From national road race title, to knee surgery, to Tour de France Femmes: Alice Towers on her 'crazy' year

The national road race champ talks injury recovery, progress and the importance of routines

Alice Towers competing in Paris-Roubaix Femmes 2023
(Image credit: Getty)

For each article in this long-running WATT WORKS FOR ME series from Cycling Weekly's print edition, we ask a pro rider about their favourite things in training: what has helped them most in getting to where they are today. The aim is to get to the heart of the beliefs and preferences they hold dear when it comes to building form, maximising fitness and ultimately achieving results. For this edition, we speak to Alice Towers. 

How did you get started in cycling? 

My dad [Jonny] was a rider and took my younger brother [Lucas] and me on family cafe rides on Saturdays from a young age. We did that for years and didn’t take it seriously until we were about 16. My dad took us to some national races, and we got into racing that way – very casual to begin with. 

Your dad was also a motorbike champ – quite the mentor! 

Yeah, and he’s still super-competitive! Racing has been part of our family our whole lives. Dad was the driving force: he’d always say he didn’t want to take us to a race unless we were going to be competitive. In terms of cornering skills, he’s definitely taught me and Lucas the tricks of the trade, which has been super helpful. 

How did it feel winning last year’s National Championship road race aged 19, from a solo break? 

It was definitely a bit of a turning point. I’d been scratching at the door for the first part of last year, and I remember my dad telling me I just had to be patient. But yeah, it’s crazy – if you’d told me this time last year what would happen in the next year, I wouldn’t have believed it. 

But in November you had a serious knee problem? 

Well, I dislocated it when I was 10 years old, so I’ve always had a weakness in my left knee. Last winter I dislocated it again, damaging the ligament that connects the patella to the femur. An MRI showed I would need surgery to reattach the ligament. It was a crazy time, as I’d only just joined a new team [Canyon-SRAM]. I underwent the surgery in South Africa, and then I had to relearn how to engage my quads, which wouldn’t link up to my brain! I was determined to make it back on the bike ready for the team training camp in mid-January. 

Yet just two months later you were in the break at Paris-Roubaix Femmes? 

The start of the season was a bit of a struggle, but yeah, from Paris-Roubaix onwards I started getting my legs back. Initially my left leg was really skinny because I hadn’t been able to use the muscles. After the operation, all I could do at first was one-leg turbo sessions.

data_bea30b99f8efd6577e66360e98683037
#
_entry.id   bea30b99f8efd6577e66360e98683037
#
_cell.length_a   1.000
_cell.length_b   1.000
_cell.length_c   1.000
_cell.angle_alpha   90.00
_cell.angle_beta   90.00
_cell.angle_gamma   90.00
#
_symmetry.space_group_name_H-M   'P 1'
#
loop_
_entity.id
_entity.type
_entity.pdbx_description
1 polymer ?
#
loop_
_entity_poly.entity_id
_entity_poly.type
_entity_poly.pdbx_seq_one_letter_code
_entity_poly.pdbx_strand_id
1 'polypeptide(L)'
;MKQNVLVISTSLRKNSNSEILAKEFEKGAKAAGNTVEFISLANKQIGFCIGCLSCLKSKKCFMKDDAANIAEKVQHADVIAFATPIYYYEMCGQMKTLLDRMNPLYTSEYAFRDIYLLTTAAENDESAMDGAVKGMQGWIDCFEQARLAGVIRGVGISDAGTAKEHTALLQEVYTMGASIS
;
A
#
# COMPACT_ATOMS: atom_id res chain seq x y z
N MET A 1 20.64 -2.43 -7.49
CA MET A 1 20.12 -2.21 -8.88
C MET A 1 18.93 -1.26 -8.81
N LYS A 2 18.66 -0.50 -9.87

Ordinarily, you like to stick to a rigid routine? 

Yes, I love to wake up at the same time, eat the same breakfast, go out training at the same time, do the session, come back home, eat the same lunch, go to bed at the same time… OK, maybe not always the same lunch, but you get the idea! I like to have consistency.

Rider profile: Alice Towers

Age: 20

Height: 5ft 6in

Hometown: Burton upon Trent, Staffordshire

FTP: 260W (estimated)

Rides for: Canyon-SRAM

Best results: 1st – GB National Champs road race (2022); 10th GC – Lotto Belgium Tour (2022)

Twitter: @aliceetowers

Instagram: alice.towers

Alice Towers portrait shot

(Image credit: SWpix)

How to bounce back from injury? 

My family really helped me through. There were good days and bad days, as not being able to ride hits you way harder than you expect. Having people around you to remind you that everything’s going to be fine is vital, as it’s easy for negative thoughts to spiral. Talking to people who have suffered the same problem makes you feel less alone too. 

What's been the key to your progress?

Whenever I make a step up, I’m always looking to make the next step up. I’m never comfortable with the level I’m at; instead, I think, ‘I’ve made it here, so what do I need to do to step it on further?’ The fact I have made a step up every year may be due to the fact I’ve never settled. Now I’m at WorldTour level, I’m even more motivated to improve.

Quick-fire faves

Distraction on the turbo? Zwift in front of me; UK garage classics playing 

Place to ride? Cape Town, South Africa 

Type of course to race on? Hard from start to finish; wind and rain; relentless 

Cafe stop treat? Cortado, plus something with cinnamon or pistachios 

Inspirational cyclist? Lizzie Deignan, from watching her in the Olympics in 2012 

Dream race to win? A big one-day race like Liège-Bastogne-Liège 

Post-race treat? Ice cream 

Sport outside of cycling? Football – my granddad was a pro footballer who played for Burnley and then Cape Town 

Quality in a training partner? Good sense of humour. Crack a few laughs over a long ride and it goes so much faster

The full version of this article was published in the 8 June 2023 print edition of Cycling Weekly magazine. Subscribe online and get the magazine delivered to your door every week.

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David Bradford
Fitness editor

David Bradford is fitness editor of Cycling Weekly (print edition). He has been writing and editing professionally for more than 15 years, and has published work in national newspapers and magazines including the Independent, the Guardian, the Times, the Irish Times, and Runner’s World. Alongside his love of cycling, David is a long-distance runner with a marathon PB of two hours 28 minutes. Having been diagnosed with retinitis pigmentosa (RP) in 2006, he also writes about sight loss and hosts the podcast Ways of Not Seeing.